How Much Creatine Do I Take?
Now onto the actual ingestion. How much creatine should I take? Do I need to have a loading period? What do I mix Creatine with? How long do I take Creatine for?
All excellent questions, and thanks to Gone Liftin’ and our boys over at SimplyShredded.com who wrote this cool Creatine outline, you will receive excellent answers to your questions.
It was once thought that creatine needs to be cycled. Recent studies have disproven this theory, and creatine does not necessarily need to be cycled.
Creatine does not need to be cycled. The traditional usage of creatine cycles (1 week loading, 3 weeks maintenance, 1-2 weeks off) is fairly redundant anyways as creatine takes much longer to clear the body.
Generally speaking, for someone who is nonathletic, or moderately athletic, roughly 2-3 grams a day of creatine will suffice. Athletes who have higher levels of output should ingest more creatine. A minimum dose of about 5 grams a day will do well in the body.
Myth of Creatine Loading
What about loading? Scientific research, as well as the opinion of Gone Liftin’, shows that Creatine loading phases may be useful in some ways, but in general, are not at all needed.
Mind you, loading is not necessarily a negative component. Creatine loading can be a good factor to determine how an individual responds to creatine, which isn’t so bad. Just keep in mind that Creatine loading is NOT a necessity – despite what it says on the bottle.
Loading periods can be useful, particularly in seeing if you are a responder to creatine supplementation (as water weight gain will be more noticeable), but are by no means needed.
When Should I Take Creatine?
Creatine can and should be taken daily. Any time of the day is fine. We at Gone Liftin’ prefer taking Creatine immediately post-workout, by putting a scoop into our post-workout Whey Protein Shakes. Creatine can be put in water, juice, milk, whatever beverage you are set on drinking.
However, keep this in mind:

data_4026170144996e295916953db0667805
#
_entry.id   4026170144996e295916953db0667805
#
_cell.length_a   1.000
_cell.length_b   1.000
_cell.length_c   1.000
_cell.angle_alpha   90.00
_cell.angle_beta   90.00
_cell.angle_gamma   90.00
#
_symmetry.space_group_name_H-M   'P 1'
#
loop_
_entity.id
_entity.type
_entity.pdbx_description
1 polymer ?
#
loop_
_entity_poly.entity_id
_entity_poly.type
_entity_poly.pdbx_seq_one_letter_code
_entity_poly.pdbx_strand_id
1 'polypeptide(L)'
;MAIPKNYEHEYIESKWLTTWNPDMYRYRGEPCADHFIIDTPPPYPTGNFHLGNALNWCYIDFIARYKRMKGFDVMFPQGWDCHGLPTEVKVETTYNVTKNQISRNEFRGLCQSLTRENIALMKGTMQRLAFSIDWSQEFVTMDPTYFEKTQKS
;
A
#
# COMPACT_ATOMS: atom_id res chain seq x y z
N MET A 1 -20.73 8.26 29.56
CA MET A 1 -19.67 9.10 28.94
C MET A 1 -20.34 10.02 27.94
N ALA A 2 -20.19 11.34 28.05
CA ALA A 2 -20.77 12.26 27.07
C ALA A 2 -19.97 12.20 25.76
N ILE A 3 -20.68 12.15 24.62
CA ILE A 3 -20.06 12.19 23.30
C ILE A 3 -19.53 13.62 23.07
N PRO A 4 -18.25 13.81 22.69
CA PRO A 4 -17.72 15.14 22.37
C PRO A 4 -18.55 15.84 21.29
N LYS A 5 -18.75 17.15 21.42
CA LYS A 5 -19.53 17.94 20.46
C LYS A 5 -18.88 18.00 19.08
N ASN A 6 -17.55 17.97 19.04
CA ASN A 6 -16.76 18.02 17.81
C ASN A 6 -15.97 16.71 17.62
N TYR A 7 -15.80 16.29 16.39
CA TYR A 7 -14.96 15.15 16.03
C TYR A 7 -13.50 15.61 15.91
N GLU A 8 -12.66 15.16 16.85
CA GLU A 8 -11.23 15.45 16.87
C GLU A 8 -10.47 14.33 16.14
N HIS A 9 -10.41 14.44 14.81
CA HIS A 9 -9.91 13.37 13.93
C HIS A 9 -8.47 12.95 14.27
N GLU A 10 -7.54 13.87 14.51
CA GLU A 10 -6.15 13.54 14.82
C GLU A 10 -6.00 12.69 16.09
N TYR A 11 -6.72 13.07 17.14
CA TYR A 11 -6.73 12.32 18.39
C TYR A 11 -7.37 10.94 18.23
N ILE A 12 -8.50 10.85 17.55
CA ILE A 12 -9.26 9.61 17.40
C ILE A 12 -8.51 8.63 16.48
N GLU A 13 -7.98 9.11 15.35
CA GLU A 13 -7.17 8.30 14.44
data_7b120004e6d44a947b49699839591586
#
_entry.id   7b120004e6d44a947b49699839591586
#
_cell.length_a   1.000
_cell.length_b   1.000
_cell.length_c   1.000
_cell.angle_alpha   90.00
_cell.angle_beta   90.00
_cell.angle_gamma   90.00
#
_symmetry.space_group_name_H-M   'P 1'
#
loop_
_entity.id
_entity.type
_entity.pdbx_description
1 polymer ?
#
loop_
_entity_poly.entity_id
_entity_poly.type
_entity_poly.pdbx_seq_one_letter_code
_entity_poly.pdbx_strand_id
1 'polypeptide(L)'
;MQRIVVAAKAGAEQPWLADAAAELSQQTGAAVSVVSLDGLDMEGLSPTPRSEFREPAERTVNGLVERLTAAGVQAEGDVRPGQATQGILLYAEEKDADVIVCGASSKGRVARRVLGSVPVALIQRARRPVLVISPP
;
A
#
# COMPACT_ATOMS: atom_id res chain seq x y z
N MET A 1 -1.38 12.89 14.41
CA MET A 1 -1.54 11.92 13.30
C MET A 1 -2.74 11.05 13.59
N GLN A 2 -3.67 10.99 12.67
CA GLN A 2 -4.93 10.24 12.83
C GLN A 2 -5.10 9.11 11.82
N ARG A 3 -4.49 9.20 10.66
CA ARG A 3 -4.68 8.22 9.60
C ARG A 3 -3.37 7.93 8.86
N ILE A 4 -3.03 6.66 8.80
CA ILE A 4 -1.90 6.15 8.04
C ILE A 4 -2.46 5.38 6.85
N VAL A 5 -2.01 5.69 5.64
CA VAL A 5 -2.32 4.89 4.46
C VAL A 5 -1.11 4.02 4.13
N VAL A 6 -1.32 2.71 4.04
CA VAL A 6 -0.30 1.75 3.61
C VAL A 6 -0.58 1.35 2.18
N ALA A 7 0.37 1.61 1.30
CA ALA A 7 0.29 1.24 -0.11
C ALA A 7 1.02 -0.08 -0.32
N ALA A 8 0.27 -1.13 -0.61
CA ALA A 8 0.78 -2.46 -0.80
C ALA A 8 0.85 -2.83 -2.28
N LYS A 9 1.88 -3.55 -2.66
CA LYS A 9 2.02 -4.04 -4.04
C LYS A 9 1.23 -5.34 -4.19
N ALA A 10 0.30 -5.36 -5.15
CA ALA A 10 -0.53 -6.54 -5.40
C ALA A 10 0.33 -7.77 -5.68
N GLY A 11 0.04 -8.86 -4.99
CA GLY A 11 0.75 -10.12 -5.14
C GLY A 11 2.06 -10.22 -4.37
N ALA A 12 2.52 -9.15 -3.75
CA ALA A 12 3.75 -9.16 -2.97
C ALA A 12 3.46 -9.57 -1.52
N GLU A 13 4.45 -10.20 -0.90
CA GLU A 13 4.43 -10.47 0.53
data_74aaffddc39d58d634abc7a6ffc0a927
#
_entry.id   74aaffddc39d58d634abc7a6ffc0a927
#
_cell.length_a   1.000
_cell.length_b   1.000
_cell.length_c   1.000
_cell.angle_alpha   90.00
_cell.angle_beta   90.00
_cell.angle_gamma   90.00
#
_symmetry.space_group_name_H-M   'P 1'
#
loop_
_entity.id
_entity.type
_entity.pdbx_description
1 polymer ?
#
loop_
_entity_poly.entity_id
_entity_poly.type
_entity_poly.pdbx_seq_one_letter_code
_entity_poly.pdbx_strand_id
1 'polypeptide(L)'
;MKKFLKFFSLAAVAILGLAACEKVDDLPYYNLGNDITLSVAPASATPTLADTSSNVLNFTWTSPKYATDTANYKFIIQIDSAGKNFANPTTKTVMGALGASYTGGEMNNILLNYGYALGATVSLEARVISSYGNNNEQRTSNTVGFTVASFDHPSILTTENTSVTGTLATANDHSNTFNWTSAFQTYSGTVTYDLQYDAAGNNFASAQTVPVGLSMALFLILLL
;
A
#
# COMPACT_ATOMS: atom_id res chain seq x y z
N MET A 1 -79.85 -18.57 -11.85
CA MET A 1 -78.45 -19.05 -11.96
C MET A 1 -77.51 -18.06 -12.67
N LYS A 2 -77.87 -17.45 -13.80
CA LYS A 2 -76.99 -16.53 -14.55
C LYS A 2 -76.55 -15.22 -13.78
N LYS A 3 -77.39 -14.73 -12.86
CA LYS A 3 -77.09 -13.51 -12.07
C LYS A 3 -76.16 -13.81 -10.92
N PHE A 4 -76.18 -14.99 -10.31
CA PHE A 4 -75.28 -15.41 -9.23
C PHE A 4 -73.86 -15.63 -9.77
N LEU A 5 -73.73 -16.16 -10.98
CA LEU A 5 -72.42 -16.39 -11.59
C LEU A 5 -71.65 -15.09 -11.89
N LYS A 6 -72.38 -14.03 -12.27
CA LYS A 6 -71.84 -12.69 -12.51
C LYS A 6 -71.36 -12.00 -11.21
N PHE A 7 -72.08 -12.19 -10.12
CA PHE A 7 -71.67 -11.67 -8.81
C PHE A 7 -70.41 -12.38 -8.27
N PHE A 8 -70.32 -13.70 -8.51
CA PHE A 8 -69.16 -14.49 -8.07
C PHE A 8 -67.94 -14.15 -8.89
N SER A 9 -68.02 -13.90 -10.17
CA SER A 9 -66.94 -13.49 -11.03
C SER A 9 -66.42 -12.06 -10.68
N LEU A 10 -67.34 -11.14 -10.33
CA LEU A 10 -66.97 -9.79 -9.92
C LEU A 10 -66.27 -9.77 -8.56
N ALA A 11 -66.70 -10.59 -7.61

There is some evidence that suggests (but does not prove) that taking creatine alongside caloric and nutrient intake would be more beneficial than taking it in a fasted state, so it may be prudent to take creatine with meals.
Does Creatine Effect Fat Loss?
As far as everyone knows, Creatine does not have any direct effect on fat loss – neither negative nor positive.
Out of the many variable controlled studies that were performed, including a placebo group, no significant effects of fat loss were shown. So we are led to believe that Creatine has no direct effect on shredding body fat.
We are of the opinion, however, that if you supplement with Creatine you are increasing your power output, and therefore your intensity, and therefore working harder. All of this equals burning more calories, which equals what? Fat loss. So it can be said that Creatine can inadvertently effect fat loss, but there is no scientific proof of this.
We believe that if you work out hard, get your diet in check, and throw Creatine into your list of supplements, you will be on the right path towards losing unwanted body fat.
But Wait, There’s More!
With all these great benefits Creatine has to offer, it’s pretty hard to believe that it does even more good. Well, it does!
Creatine is neurprotective, so researchers have been performing studies on Creatine supplementation and cognition. While there hasn’t been any concrete evidence as of yet, being that Creatine is neuroprotective, it is beneficial for the brain.
In an overall healthy omnivore with sufficient sleep, creatine is still neuroprotective and beneficial for the brain. However, there are unlikely to be any noticeable effects on cognition.
When you go over to the Creatine article from SimplyShredded.com, you will come across a little blurb about Creatine having positive effects on cognitive function for vegans and vegetarians.
In vegetarians or vegans, creatine supplementation can be referred to as a cognitive enhancer.
There has been alot of research coming out showing Creatine to be a defense mechanism in battling depression. Protection from neurological diseases, as well as exerting positive membrane protecting effects, have also been noted in scientific studies:
There’s a lot of research coming out that shows creatine can help in a lot of ways. It could help against depression, against neurological disease, exert membrane protective effects, be anti-diabetic, and even help cognition.
Are You Convinced?
Well, we are gonna have to stop here guys. That just about covers the Gone Liftin’ Creatine Trilogy, and we sincerely hope you enjoyed it and got something useful out of it.
For more information, click this link to go over to SimplyShredded.com’s Creatine article for some more info. And don’t forget to thoroughly understand, Part 1 and Part 2 of our Creatine Roundtable series.
Thanks for stopping by, and we hope that Creatine becomes a staple of your regime!